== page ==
JusticeTech DL: Re-identifying personal data is easy; body cam consolidation + Jobs

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News



Turns out, my talk at Tel Aviv University on AI in the criminal justice system was filmed. (TAU)

A new paper says researchers can re-identify anonymous personal data 99.98% of the time using only 15 demographic attributes. (Nature)

Online reputation companies are forging court documents--a crime--to remove negative online content. (CBS)

By contract, local police are helping shill for video-doorbell company Amazon Ring. (Vice)

These partnerships with police have proven more fruitful for the company than through Amazon Rekognition, a facial recognition platform. (Slate) Meanwhile, U.S. standards setting body NIST released a new study saying that facial recognition still struggles to see black faces. (Wired) In New York City, government attorneys mistakenly released confidential information about the city's facial recognition program. (NYDaily)

To allow for better AI research, law professor Johnathan Zittrain proposes an escrow account model for privately held algorithms used in public functions. (New Yorker)

Body cam manufacturer Motorola bought competitor WatchGuard, consolidating the market. (GovTech)

The FBI is picking up steam in its fight against encryption, which includes calling Apple 'jerks'. (Vice)

The consumerization of surveillance tech continues as Fuji releases a camera that can read a license plate up to one kilometer away. (Verge)

The U.S. judiciary created a public user group for PACER, the federal courts data portal. (US Courts)

A new project in India brings together entrepreneurs to build datasets pertaining to law and justice. (YourStory)

Stanford's Center for Humane Technology has a new podcast. (CHT)

The NYPD tries to be 'funny' on social media to build trust, according to internal documents. (Vice)

Events



The Maintainers are putting on a third conference focused on maintenance, infrastructure and repair in Washington D.C., October 6-9. (Maintainers)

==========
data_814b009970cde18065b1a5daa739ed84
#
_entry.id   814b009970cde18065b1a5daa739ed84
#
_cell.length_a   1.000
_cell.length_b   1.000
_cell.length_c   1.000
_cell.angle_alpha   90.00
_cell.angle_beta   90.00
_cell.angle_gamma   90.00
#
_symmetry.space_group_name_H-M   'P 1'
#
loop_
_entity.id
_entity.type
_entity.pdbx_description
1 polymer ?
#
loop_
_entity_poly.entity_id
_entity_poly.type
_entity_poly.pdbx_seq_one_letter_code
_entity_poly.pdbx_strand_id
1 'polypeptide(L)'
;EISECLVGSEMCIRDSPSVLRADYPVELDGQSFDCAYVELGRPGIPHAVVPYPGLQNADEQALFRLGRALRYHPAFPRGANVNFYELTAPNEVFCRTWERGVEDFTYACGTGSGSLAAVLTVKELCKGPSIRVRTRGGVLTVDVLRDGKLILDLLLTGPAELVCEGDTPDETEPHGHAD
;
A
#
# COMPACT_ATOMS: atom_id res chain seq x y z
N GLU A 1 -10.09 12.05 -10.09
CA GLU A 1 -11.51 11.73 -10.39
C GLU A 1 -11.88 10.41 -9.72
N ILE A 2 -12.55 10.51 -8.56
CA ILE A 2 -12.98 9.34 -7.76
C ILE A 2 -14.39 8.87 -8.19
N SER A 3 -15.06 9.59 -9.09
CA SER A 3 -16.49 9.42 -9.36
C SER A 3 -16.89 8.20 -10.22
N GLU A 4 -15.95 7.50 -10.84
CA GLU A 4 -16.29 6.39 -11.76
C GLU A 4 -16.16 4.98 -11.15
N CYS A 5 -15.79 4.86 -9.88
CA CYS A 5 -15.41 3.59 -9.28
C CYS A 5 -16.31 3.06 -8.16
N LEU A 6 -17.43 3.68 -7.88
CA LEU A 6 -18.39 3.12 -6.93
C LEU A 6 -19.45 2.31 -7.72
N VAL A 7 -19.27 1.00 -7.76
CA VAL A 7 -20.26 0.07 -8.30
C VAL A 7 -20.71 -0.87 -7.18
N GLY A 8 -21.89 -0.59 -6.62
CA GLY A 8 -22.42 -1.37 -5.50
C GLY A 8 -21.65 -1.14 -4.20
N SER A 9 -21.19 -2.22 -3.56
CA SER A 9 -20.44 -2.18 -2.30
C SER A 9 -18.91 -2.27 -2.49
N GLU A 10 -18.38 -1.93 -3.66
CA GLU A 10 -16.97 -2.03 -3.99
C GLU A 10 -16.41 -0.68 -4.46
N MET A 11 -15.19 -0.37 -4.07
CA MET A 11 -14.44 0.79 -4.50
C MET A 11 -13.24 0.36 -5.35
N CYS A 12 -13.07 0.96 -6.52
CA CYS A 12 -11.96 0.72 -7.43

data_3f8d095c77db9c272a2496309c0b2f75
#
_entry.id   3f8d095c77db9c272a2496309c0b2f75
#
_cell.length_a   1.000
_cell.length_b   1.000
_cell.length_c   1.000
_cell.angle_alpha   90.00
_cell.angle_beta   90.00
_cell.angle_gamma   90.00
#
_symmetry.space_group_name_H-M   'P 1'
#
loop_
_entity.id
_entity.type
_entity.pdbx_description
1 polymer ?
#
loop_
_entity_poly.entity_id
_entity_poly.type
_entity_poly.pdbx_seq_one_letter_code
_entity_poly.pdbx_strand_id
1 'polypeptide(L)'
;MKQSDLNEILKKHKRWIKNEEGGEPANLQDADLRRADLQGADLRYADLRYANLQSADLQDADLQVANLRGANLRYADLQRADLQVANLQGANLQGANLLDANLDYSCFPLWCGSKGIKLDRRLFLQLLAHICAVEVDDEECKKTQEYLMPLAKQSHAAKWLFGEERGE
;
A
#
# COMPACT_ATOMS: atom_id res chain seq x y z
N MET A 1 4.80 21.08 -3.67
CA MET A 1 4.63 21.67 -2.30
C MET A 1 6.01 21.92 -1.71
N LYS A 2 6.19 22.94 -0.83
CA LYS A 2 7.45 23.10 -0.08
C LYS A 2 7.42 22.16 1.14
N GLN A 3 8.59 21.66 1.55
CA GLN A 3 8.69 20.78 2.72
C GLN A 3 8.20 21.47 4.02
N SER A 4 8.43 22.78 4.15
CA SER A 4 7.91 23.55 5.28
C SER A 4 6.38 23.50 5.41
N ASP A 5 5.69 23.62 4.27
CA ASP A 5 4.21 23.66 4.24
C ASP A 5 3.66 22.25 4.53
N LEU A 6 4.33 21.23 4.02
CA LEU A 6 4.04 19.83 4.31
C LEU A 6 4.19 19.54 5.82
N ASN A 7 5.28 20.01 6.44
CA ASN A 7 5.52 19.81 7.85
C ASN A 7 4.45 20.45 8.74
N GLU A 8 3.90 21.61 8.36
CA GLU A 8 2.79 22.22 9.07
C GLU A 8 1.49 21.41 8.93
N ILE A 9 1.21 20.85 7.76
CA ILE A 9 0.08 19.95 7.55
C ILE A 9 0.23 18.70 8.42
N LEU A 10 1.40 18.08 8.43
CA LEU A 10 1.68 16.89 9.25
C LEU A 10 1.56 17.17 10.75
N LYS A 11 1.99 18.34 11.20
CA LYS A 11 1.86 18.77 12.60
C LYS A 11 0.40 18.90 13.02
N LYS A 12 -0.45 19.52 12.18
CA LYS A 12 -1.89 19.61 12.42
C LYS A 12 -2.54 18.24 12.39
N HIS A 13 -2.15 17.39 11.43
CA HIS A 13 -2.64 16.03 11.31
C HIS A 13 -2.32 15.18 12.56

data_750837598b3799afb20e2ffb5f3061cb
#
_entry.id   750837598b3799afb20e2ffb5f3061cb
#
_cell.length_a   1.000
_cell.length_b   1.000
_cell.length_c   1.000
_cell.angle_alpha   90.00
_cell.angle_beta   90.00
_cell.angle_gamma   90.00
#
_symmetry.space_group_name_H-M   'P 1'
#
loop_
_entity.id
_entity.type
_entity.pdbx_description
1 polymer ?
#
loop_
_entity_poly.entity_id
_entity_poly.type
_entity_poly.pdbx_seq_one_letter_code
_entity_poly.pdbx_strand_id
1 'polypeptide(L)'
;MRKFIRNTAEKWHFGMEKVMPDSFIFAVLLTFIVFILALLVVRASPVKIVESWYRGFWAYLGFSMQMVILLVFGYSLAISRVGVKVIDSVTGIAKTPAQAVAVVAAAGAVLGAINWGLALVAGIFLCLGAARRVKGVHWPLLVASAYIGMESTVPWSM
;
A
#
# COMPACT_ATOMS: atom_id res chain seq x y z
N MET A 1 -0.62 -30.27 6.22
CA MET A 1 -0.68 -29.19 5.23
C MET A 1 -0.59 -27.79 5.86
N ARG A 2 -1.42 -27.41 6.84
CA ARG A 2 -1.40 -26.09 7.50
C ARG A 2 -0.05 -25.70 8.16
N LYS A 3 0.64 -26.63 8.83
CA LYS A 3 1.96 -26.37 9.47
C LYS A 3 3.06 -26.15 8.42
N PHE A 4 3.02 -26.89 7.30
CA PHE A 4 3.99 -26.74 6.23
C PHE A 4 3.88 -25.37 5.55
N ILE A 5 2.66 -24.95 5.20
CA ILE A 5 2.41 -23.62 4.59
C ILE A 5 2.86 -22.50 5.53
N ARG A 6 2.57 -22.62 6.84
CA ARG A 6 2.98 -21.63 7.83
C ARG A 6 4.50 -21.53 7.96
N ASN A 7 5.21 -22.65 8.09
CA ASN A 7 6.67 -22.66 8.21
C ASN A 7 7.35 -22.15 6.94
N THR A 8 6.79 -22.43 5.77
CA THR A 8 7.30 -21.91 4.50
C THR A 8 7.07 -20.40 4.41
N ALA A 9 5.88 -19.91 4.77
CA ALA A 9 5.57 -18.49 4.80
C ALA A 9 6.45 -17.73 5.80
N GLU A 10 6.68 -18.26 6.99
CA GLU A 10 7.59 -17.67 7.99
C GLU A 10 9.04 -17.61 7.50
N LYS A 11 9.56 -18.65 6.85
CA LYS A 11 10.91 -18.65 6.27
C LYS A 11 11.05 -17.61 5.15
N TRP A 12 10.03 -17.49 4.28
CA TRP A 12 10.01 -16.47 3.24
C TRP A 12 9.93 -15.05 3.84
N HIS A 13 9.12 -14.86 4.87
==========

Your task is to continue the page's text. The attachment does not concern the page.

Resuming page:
ASSETS is calling for papers regarding AI fairness and those with disabilities for a workshop in Pittsburgh on Oct. 27. (ASSETS)

The American Society of Criminology meeting is happening in San Francisco between November 13-16. (ASC)

We Robot 2020 has a call out for proposals. It'll take place at the University of Ottawa, April 2-4, 2020. (UOttawa)

Jobs & Opportunities


ACLU national is looking for a director of product management. (ACLU)

AI Now Institute is looking for an executive director and a post-doc researcher. (AI Now)

Arnold Ventures has a bunch of job openings in their various criminal justice tracks. (Arnold)

The U.C. Berkeley School of Law's Center for the Study of Law and Society needs a new executive director. (Berkeley)

The Chan Zuckerberg Initiative has a user experience researcher, operations associate and senior engineer openings in their Justice and Opportunity vertical. (CZI)

Georgetown Law Center needs a program manager who focuses on algorithmic fairness and people with disabilities. (GU)

The Berkman Klein Center at Harvard University seeks a clinical instructor to join their Cyberlaw Clinic. (HU)

Lexis Nexis, a legal research company, is accepting applications for its accelerator. (Lexis)

Paladin needs a software engineer. (Paladin)

The University of Richmond School of Law is looking for a director to lead a program on legal innovation and entrepreneurship. (UR)

The Stanford Center for Human-centered Artificial Intelligence wants to fill a number of director roles. (HAI) (h/t Keith Porcaro)

Thorn has a number of positions open for engineers, product managers and sales. (Thorn)

Uptrust, a court reminder platform, is looking for a front end engineer and tech lead manager. (Uptrust)